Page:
The Buttercup bears even very harsh temperatures, therefore it can be grown outdoors without feeling endangered by low temperatures. During the period of vegetative rest, itís possible to take the bulbs or tubers out of the ground; the well cleaned and dried bulbs should be placed in a cool, dry and dark place; to be planted later on during the most indicated time of year.Plant which need at least a few hours a day of solar light.
The Buttercup develops like a perennial herb. Buttercup isn't an evergreen; during the summer it assumes a yellow colouring; the adult species are small in size and reach 50 cm in height. The development of the The Buttercup is
Letís add some organic fertilizer or humus to the soil, when planting our bulbous plants, in the spring or autumn; later letís remember to start fertilizing when the flowers are withering, using, every 15-20 days, a specific fertilizer for bulbous plants.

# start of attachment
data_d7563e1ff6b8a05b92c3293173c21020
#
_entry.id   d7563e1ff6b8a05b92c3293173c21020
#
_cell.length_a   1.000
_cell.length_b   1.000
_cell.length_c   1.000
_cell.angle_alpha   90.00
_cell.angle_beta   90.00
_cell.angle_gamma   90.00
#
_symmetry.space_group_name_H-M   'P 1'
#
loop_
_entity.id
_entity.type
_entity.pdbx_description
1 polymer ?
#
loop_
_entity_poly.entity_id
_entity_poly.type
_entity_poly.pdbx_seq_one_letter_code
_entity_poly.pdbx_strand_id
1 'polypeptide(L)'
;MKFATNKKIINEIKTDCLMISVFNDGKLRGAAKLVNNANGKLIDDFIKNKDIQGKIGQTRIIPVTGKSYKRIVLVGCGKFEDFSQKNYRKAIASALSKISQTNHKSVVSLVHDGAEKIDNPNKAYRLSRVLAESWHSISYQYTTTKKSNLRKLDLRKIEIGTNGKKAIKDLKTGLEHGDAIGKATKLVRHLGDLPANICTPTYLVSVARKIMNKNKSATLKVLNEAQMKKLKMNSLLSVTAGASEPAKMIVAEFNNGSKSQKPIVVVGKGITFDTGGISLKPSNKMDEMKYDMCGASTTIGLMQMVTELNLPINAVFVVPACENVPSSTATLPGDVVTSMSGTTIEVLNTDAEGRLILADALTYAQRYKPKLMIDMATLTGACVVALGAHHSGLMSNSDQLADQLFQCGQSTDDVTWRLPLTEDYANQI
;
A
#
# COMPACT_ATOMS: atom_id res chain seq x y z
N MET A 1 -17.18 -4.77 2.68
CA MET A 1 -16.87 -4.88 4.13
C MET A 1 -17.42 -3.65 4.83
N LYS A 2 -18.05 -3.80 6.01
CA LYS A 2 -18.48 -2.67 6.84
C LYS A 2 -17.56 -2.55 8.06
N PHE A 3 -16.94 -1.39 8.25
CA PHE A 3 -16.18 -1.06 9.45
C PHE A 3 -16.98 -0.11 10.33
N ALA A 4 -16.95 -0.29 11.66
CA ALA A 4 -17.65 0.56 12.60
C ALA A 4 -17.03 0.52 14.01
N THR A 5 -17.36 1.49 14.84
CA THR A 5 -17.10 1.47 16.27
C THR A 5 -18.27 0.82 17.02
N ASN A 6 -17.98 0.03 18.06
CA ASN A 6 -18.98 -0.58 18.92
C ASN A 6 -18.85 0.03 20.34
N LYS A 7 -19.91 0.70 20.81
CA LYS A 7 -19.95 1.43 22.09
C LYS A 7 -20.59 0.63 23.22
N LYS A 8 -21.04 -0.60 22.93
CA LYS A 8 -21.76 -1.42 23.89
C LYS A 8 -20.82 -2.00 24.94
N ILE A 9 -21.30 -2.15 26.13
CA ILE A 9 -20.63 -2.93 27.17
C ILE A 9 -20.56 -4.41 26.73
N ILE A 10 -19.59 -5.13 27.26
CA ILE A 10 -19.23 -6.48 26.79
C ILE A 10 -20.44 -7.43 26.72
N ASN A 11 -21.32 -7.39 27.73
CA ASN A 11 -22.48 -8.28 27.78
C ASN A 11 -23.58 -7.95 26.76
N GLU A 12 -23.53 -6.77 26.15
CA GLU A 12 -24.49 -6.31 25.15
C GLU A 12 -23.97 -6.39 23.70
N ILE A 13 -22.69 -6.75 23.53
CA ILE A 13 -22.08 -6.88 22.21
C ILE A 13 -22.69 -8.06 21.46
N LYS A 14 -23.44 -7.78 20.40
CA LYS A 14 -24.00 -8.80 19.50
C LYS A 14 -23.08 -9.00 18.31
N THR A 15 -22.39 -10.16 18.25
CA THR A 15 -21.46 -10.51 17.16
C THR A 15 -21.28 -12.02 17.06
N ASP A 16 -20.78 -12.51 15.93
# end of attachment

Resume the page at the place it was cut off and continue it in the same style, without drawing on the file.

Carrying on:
The Buttercup Needs regular watering, but we suggest letting the soil dry between one watering and the other; let's take action every 1-2 weeks , remembering to water the substratum well with 1-2 glasses of water . To avoid that the bulb or tuber should become rotten, we must remember to avoid excessively abundant waterings, which keep the soil wet for a long time.
The spring weather, with a high temperature swing between the day and night hours, and pretty frequent rains, can favour the development of fungus diseases, which should be treated pre-emptively with a systemic fungicide, to use before the gems grow excessively; at the end of the winter we also suggest a wide range insecticide to prevent the attack of aphids and cochineals. We should always remember to do these treatments when there aren't flowerings in the garden.
These bulbous plants favour fairly heavy, averagely drained, not too humid, soils.
There aren't any notes. The indications given in this article are related to a medium size plant.